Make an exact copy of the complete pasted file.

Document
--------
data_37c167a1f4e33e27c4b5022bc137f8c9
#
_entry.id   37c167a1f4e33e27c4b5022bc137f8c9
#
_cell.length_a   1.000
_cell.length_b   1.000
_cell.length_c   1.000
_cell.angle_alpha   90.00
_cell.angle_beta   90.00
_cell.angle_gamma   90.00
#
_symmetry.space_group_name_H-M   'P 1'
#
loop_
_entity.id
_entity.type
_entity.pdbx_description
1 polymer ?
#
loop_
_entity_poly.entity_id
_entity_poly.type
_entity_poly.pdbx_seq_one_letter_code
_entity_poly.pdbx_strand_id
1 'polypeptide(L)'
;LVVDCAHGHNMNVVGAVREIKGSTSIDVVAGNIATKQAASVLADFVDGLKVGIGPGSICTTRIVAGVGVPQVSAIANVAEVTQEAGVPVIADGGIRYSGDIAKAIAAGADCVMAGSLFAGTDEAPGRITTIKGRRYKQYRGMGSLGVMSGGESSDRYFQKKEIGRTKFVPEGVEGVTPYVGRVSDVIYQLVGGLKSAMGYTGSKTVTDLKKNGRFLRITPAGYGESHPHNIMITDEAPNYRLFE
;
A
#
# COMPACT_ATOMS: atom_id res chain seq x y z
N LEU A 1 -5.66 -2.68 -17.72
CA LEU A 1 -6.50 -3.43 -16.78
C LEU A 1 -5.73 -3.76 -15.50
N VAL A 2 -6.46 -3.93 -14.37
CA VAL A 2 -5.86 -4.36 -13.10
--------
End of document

data_37c167a1f4e33e27c4b5022bc137f8c9
#
_entry.id   37c167a1f4e33e27c4b5022bc137f8c9
#
_cell.length_a   1.000
_cell.length_b   1.000
_cell.length_c   1.000
_cell.angle_alpha   90.00
_cell.angle_beta   90.00
_cell.angle_gamma   90.00
#
_symmetry.space_group_name_H-M   'P 1'
#
loop_
_entity.id
_entity.type
_entity.pdbx_description
1 polymer ?
#
loop_
_entity_poly.entity_id
_entity_poly.type
_entity_poly.pdbx_seq_one_letter_code
_entity_poly.pdbx_strand_id
1 'polypeptide(L)'
;LVVDCAHGHNMNVVGAVREIKGSTSIDVVAGNIATKQAASVLADFVDGLKVGIGPGSICTTRIVAGVGVPQVSAIANVAEVTQEAGVPVIADGGIRYSGDIAKAIAAGADCVMAGSLFAGTDEAPGRITTIKGRRYKQYRGMGSLGVMSGGESSDRYFQKKEIGRTKFVPEGVEGVTPYVGRVSDVIYQLVGGLKSAMGYTGSKTVTDLKKNGRFLRITPAGYGESHPHNIMITDEAPNYRLFE
;
A
#
# COMPACT_ATOMS: atom_id res chain seq x y z
N LEU A 1 -5.66 -2.68 -17.72
CA LEU A 1 -6.50 -3.43 -16.78
C LEU A 1 -5.73 -3.76 -15.50
N VAL A 2 -6.46 -3.93 -14.37
CA VAL A 2 -5.86 -4.36 -13.10